Some 400 km north of here, in the city of Hubballi (earlier Hubli), Gururaj ‘Desh’ Deshpande, a successful non-resident Indian entrepreneur in the US, is busy preparing the ground for creating future entrepreneurs. And, there is an extra — he is creating such entrepreneurs who can create businesses that solve societal issues, apart from creating jobs.
His pet initiative, Hubli Sandbox, aiming at creating social entrepreneurship, has been at it for almost eight years on a smaller scale. He is now looking at fast-tracking the process by expanding the capacity. Deshpande Foundation, which runs the Sandbox programme, is building its own campus on 14-odd acres. This was for training at least 5,000 students a year on social entrepreneurship, apart from training non-profit bodies, Deshpande told Business Standard.
A serial Indian-American technology entrepreneur and venture capitalist, he mooted the idea in 1996 at the Massachusetts Institute of Technology (MIT), where he first set up an innovation centre. He named it Sandbox, a term derived from the item most American houses have on their backyard, for children to play and experiment with various sand designs. In 2006, he turned to his birthplace, Hubballi, to experiment with the idea by setting up what is now known as Hubli Sandbox.
With its success, the Sandbox model has spread to multiple places. In the US, Deshpande Foundation has narrowed the model with a major focus on developing of entrepreneurship. It has identified around 250 economically deprived places where it is running a programme called Entrepreneurship for All (EforAll). It has also gone to Canada and, within India, in Telangana and Uttar Pradesh.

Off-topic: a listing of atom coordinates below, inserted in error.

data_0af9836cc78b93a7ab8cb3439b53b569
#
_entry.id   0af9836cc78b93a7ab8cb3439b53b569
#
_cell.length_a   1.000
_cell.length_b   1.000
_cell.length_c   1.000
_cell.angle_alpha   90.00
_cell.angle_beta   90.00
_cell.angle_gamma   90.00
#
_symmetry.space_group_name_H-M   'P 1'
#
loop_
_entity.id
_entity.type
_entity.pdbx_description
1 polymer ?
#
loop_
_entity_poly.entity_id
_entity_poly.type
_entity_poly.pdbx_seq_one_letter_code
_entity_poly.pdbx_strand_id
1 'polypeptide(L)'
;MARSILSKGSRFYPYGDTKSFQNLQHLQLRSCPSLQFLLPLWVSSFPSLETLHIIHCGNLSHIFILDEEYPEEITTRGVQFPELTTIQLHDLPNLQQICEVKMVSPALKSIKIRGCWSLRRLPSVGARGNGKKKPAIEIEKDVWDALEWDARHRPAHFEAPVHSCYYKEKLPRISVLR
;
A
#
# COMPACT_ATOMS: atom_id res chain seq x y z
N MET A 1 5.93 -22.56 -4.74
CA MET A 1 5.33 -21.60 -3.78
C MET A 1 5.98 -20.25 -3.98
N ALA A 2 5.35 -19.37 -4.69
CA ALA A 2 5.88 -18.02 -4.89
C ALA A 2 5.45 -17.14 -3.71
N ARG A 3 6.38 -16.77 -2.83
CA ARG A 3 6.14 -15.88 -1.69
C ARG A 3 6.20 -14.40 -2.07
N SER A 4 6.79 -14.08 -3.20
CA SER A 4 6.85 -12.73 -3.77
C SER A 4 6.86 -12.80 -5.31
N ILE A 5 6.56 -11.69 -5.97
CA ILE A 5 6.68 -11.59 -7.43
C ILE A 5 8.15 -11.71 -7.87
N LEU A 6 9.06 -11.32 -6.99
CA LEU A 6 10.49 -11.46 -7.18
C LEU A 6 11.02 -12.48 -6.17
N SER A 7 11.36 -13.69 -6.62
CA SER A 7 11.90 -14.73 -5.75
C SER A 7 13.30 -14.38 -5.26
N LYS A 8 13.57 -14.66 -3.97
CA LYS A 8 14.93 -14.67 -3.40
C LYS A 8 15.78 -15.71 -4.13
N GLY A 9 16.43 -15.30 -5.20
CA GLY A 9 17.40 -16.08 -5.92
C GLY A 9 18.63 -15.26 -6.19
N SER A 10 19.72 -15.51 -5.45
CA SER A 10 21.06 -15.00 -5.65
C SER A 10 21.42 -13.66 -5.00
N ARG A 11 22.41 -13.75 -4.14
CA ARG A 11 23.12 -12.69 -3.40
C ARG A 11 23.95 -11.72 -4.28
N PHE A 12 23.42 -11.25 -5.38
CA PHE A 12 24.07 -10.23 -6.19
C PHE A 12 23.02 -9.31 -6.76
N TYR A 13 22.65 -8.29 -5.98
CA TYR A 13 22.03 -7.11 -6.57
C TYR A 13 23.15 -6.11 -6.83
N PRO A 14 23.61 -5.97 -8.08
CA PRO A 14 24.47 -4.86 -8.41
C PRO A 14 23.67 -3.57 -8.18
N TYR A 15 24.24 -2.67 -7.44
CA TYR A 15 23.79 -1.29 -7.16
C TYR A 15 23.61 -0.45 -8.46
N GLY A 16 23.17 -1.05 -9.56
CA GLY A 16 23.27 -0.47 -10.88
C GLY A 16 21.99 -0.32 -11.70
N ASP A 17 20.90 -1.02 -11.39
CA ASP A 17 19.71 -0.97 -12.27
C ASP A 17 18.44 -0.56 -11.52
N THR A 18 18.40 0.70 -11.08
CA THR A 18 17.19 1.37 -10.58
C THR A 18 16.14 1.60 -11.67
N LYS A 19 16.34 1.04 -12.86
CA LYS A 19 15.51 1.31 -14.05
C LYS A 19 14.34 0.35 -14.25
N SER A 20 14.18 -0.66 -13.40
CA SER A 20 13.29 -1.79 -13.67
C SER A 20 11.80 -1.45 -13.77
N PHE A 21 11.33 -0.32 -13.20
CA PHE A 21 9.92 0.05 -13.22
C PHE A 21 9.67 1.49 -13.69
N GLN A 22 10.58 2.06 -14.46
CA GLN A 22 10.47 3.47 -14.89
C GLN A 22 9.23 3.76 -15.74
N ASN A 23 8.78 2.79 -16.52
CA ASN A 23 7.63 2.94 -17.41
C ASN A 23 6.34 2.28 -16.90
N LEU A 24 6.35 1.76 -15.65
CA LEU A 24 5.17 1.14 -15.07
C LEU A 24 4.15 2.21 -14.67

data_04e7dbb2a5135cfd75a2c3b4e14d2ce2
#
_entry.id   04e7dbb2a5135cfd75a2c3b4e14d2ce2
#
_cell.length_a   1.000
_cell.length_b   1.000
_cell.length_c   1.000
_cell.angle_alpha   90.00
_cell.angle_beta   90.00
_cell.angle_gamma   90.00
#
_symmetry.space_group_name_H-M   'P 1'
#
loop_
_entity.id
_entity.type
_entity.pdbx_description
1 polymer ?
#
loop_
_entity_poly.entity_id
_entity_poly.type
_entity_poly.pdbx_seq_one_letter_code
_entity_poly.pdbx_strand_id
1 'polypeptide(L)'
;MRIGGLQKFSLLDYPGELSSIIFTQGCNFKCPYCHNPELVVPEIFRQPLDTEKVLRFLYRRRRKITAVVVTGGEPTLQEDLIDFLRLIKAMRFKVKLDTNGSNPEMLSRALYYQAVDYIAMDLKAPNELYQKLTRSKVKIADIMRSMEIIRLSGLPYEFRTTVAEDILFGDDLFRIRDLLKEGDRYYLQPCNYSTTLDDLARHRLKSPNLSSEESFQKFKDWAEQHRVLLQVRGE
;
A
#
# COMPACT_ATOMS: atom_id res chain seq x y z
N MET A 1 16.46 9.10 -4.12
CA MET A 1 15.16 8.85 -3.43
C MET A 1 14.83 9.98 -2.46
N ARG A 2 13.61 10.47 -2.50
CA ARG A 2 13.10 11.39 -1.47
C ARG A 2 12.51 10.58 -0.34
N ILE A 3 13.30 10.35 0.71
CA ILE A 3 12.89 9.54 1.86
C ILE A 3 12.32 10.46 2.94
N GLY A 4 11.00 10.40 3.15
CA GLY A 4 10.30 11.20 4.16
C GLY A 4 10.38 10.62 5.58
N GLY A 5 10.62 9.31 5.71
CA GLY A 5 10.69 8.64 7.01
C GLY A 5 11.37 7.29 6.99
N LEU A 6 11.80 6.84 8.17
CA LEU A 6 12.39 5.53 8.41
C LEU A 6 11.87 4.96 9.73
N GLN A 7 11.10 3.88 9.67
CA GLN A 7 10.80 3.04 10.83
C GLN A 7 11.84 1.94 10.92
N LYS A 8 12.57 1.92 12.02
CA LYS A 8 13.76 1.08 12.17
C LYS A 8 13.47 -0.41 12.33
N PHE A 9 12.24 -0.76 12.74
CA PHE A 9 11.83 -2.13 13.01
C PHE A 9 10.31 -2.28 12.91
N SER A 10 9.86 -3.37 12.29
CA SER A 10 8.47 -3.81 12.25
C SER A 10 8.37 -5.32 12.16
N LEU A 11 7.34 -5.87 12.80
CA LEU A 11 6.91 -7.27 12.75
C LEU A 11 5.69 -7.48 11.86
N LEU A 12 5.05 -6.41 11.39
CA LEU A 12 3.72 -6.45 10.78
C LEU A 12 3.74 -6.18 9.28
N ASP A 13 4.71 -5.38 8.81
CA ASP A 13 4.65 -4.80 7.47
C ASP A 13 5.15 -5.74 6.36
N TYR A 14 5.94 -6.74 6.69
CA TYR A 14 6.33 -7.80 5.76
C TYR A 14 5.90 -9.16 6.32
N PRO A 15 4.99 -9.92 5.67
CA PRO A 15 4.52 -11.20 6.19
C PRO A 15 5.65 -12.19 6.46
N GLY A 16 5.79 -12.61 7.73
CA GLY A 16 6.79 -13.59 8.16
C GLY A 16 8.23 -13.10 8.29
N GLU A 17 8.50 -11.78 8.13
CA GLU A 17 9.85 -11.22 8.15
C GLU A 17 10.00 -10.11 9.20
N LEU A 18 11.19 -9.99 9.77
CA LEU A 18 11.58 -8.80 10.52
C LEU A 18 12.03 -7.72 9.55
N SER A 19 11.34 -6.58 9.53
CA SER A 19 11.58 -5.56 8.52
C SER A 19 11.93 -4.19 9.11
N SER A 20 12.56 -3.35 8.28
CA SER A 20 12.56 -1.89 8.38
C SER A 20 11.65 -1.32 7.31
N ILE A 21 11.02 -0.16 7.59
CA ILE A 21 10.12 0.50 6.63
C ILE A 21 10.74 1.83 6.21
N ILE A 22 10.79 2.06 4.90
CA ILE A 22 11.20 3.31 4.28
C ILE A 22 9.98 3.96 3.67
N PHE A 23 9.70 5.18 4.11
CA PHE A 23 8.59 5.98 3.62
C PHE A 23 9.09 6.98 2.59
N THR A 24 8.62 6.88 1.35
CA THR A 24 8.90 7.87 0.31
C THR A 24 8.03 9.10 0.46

Now, Action for India, a social enterprise founded by Sanjay Kadaveru and inspired and guided by Sam Pitroda, former advisor to two prime ministers, has forged a partnership to replicate Hubli Sandbox across the country.
“The idea is to spread this as quickly as possible by inspiring other people to solve the problem of social entrepreneurship and innovation,” said Deshpande. “The world is heading in two different ways — people who are seeing a lot of prosperity and doing good things and those who don’t have opportunities and are doing the worst. With this initiative, we are enabling people in economically deprived places to become entrepreneurs and innovative, and solve all kinds of problems.”
Deshpande is also co-chairman of US President Barack Obama’s National Advisory Council on Innovation and Entrepreneurship. He says the Indian government’s focus on skill development is praiseworthy but people also need to be taught how to innovate. “In the old economy, you only had to train people to have skills, so that they would go out and seek jobs. In the new economy, we need a lot of job makers, as well as job seekers. Injecting a little bit of innovation entrepreneurship into skill development is going to be key for India,” he added.
Hubli Sandbox works in different areas. First, it trains students from colleges in and around the Hubbali-Dharwad area, on how they can develop entrepreneurship by solving various social problems. So far, around 30 of the students who have undergone a training programme at Hubli Sandbox have become entrepreneurs. Many others have got jobs in the private sector, after honing new skills.
The programme also focuses on skill development, including offering domain-specific skills and software skill development. Besides, it is working with 50-odd not-for-profit organisations, such as Akshaya Patra and Agastya Foundation, on organisation-building and scaling it up with a successful financial model.
“In a country with such a huge population, any social innovation you come up with has to scale. Otherwise, it won’t have an impact,” said Deshpande. “So, we are trying to help these non-profit organisations to do things that usually people in the corporate world do when they start any new business,” Deshpande said.
In the US, Deshpande Foundation has narrowed down the sandbox model with major focus on developing entrepreneurship and has identified around 250 economically deprived places where it is running a programme called “Entrepreneurship for All’ (EforAll).